"Young Justice - Independence Day" Movie Review
November 25, 2010 by James Harvey
Spectacular. That's the Young Justice movie “Independence Day” in a single word. Gorgeous animation, great characters, a tight script, beautiful characters designs, solid performances, nary a hair out of place here. It is unbelievable how confident, how precise this show is right out of the gate. The only downside I can find here is a predictable one – the wait for Young Justice to start airing regular in early 2011. After this one-hour movie, laced with enough subplots and characters to keep any series going for quite a long time, it's very apparent the creators here have a long-form plan in action for what looks to be a new benchmark for super hero animation.
In Young Justice, being a teenager means proving yourself over and over — to peers, parents, teachers, mentors and, ultimately, to yourself. But what if you're not just a normal teenager? What if you're a teenage super hero? How much harder will it be to prove yourself in a world of super powers, super villains and super secrets? Are you ready to come of age in such a world? Are you ready for life or death rites of passage? Are you ready to join the ranks of the great heroes and prove you're worthy of the Justice League? That's exactly what the members of Young Justice — Robin, Aqualad, Kid Flash, Superboy, Miss Martian and Artemis — will found out … whether they have what it takes to be a proven hero. In the Young Justice premiere, Robin, Speedy, Aqualad and Kid Flash are finally granted access to the headquarters of the Justice League. But when that access turns out to be little more than a glorified backstage pass, Speedy walks, and the other three sidekicks go on a mission of their own…to Project Cadmus, where they make a startling discovery…
Young Justice is the DC Universe come to life. Yes, the show is focusing on a select group of characters, with plenty of others rotating in the background, but this show drips of the DC Universe. It looks and feels like it. It's like a DC Comic come to life in the best possible ways. As dense and complicated as the DC Universe can be, producers Greg Weisman (late of the brilliant The Spectacular Spider-Man) and Brandon Vietti (fresh off the gripping Batman: Under the Red Hood) make it completely accessible and totally inviting. And what they create is a world, as I gushingly said in the introduction, that is full of spectacular awe.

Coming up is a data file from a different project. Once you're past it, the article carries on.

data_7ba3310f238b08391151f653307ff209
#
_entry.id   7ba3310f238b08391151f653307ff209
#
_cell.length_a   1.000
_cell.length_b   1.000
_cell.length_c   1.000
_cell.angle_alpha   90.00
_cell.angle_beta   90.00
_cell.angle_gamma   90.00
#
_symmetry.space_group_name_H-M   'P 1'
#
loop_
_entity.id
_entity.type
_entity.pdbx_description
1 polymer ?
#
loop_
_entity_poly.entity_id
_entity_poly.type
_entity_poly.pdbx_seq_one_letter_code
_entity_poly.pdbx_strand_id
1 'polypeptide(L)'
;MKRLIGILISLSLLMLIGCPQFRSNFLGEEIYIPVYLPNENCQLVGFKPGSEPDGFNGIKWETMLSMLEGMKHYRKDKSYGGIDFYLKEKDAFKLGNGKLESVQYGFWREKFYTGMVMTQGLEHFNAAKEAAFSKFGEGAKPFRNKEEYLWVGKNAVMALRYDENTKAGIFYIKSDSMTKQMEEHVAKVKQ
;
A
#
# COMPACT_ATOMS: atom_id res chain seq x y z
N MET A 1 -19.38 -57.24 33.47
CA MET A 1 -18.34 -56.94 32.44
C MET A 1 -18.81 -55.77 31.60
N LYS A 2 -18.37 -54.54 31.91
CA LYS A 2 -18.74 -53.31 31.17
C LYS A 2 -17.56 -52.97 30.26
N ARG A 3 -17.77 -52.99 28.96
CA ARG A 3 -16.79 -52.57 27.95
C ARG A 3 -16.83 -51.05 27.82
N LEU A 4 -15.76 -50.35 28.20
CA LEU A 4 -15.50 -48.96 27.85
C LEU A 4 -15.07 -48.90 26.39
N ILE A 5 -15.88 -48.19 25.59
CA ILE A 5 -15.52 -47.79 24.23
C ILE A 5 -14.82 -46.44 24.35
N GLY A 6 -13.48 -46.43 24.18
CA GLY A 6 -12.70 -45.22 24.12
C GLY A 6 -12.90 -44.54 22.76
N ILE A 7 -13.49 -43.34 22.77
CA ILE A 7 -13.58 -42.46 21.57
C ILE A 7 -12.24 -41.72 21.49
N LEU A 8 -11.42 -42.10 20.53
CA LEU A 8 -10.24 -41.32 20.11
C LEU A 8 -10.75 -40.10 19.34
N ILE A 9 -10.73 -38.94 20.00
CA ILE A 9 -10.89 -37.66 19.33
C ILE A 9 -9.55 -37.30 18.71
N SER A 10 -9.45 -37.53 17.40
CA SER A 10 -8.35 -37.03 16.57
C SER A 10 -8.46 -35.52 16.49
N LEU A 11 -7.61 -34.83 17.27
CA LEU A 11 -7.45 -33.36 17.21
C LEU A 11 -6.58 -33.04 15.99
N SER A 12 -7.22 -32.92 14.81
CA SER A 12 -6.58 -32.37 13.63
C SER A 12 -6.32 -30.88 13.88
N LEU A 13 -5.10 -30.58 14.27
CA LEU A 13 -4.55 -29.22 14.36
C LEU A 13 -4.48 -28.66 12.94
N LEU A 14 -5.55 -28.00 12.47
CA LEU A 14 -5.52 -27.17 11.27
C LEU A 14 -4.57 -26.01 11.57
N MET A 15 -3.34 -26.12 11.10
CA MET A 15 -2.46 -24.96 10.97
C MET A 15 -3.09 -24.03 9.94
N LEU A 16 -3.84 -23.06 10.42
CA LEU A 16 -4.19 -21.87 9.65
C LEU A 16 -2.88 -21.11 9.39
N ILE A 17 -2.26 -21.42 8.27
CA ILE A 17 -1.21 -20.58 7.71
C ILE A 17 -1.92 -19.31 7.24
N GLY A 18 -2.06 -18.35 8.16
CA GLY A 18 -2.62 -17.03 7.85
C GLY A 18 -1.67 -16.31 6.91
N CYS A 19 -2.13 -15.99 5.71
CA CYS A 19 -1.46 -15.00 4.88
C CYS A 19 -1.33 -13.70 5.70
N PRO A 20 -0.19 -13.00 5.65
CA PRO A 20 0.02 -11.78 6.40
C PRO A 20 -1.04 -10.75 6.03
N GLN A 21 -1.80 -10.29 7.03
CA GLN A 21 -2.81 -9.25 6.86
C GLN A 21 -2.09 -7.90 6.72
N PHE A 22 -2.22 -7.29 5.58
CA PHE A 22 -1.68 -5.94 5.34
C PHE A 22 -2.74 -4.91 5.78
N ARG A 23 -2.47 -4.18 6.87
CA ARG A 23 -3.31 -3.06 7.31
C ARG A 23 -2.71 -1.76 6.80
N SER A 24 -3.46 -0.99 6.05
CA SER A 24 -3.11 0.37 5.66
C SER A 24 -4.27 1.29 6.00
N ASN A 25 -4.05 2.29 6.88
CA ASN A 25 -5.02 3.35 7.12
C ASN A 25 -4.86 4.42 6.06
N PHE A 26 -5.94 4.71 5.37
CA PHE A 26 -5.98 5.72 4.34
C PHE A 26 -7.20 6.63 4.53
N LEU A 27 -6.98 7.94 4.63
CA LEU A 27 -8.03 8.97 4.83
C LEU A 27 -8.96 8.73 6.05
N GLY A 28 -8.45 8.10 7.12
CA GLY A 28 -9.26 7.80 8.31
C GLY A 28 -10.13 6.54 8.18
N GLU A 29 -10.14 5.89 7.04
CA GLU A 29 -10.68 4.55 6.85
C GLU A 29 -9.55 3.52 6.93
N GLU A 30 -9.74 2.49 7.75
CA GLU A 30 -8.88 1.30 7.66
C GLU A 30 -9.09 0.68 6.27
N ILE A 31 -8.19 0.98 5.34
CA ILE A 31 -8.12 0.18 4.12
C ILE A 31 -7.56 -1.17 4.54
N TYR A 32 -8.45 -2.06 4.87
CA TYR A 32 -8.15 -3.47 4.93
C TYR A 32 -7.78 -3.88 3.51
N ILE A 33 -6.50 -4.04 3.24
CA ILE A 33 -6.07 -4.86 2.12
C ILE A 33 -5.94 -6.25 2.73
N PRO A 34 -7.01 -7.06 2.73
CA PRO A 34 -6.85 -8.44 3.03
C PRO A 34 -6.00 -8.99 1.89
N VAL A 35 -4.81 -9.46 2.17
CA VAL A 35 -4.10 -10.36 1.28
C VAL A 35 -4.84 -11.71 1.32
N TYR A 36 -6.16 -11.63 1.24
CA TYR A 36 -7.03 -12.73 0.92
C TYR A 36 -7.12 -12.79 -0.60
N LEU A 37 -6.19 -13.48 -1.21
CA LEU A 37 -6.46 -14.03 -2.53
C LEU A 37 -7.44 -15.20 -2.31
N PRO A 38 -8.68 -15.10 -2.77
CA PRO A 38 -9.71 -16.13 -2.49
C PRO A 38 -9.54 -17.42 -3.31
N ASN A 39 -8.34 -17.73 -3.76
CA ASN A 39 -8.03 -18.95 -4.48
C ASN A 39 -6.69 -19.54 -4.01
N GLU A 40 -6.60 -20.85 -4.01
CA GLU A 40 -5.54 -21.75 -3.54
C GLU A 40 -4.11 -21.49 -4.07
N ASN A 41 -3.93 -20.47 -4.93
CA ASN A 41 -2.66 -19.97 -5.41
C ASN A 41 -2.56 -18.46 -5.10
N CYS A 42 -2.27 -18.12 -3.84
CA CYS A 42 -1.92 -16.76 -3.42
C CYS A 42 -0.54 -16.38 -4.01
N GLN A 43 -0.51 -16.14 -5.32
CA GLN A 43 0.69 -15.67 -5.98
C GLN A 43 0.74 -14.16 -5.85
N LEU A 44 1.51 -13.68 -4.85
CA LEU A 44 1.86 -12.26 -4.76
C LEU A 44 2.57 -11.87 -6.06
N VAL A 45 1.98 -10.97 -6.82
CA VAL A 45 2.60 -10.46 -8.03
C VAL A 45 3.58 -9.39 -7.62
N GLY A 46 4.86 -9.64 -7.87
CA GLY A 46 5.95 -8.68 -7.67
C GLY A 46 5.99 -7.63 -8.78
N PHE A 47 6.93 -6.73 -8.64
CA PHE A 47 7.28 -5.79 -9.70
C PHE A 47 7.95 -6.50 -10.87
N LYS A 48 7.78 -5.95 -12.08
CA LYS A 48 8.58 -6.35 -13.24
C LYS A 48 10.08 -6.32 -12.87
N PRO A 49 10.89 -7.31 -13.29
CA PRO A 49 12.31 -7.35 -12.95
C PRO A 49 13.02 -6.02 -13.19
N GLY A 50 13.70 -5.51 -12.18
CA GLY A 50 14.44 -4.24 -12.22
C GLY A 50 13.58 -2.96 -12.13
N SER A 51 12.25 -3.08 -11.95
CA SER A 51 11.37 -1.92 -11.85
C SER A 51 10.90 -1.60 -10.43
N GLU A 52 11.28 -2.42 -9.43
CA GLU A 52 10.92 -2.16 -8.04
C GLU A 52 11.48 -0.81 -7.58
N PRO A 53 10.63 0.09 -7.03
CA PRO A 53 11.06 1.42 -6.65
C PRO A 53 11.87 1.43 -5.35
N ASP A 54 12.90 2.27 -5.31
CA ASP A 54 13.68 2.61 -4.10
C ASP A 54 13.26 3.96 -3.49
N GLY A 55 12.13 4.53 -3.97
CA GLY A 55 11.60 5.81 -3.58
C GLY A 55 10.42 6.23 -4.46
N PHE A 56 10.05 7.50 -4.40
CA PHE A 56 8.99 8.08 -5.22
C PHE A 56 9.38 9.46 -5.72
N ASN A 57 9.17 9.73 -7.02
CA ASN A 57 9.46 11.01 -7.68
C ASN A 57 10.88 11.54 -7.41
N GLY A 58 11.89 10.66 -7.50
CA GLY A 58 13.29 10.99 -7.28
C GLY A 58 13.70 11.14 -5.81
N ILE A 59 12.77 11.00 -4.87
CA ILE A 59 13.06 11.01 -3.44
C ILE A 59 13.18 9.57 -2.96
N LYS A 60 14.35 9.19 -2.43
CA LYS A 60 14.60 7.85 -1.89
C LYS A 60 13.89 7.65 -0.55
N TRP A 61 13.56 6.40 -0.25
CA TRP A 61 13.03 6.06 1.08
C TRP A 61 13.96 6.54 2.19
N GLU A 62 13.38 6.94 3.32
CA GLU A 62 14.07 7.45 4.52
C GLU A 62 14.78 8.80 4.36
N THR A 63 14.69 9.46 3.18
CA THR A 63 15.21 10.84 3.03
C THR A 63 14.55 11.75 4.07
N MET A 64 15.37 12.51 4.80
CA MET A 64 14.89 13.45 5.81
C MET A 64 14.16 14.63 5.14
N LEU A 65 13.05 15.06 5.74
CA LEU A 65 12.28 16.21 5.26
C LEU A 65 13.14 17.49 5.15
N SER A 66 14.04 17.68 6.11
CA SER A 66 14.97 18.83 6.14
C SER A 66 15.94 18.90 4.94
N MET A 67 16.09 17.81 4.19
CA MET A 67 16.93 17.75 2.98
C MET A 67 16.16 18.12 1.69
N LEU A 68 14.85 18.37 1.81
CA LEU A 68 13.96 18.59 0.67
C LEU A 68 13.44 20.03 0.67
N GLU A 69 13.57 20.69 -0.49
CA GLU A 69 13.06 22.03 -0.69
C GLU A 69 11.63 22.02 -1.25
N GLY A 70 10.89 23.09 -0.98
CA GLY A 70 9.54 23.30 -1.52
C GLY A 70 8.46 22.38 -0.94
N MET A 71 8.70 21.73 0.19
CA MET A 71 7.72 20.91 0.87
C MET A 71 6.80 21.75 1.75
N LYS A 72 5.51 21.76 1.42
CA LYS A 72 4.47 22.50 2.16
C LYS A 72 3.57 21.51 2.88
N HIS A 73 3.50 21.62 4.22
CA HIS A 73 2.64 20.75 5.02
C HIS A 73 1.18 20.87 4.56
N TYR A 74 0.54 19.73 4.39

While this comparison may be a little unfair and perhaps a little too early to make, Young Justice "Independence Day" blows The Avengers: Earth's Mightiest Heroes, the latest Marvel Animation series, out of the water in nearly all regards. Even if I was just comparing both two-part series openers from each respective show, it's no contest. DC Comics and Warner Bros. Animation just does it again, hands down.
As the synopsis above states, Robin, Aqualad and Kid Flash head off on their own to investigate a mysterious fire at Cadmus after being essentially dismissed by the Justice League, and find themselves quickly over their heads. The majority of this special movie event , which is really the first two episodes of the series, takes place admist dark labs and grotesque creatures with our heroes trying to stay one step ahead. The premise of a mysterious lab isn't exactly original, yes, but Weisman, writer for this animated Young Justice debut, makes it thrilling, tense, absurdly creepy, and even a little bit unpredictable. We know our heroes are going to survive, but there are a couple of surprises along the way that should throw the viewers for a loop. Thankfully, as dark as this opener can be, Weisman also makes sure there's a fair amount of light-heartedness and tension breakers to keep things from getting a bit too serious. The banter between Robin and Kid Flash is particularly humorous, with Robin getting a sizable chunk of Weisman-esque one-liners and quips ("Way to be a team player, Rob!" is a favorite line of mine).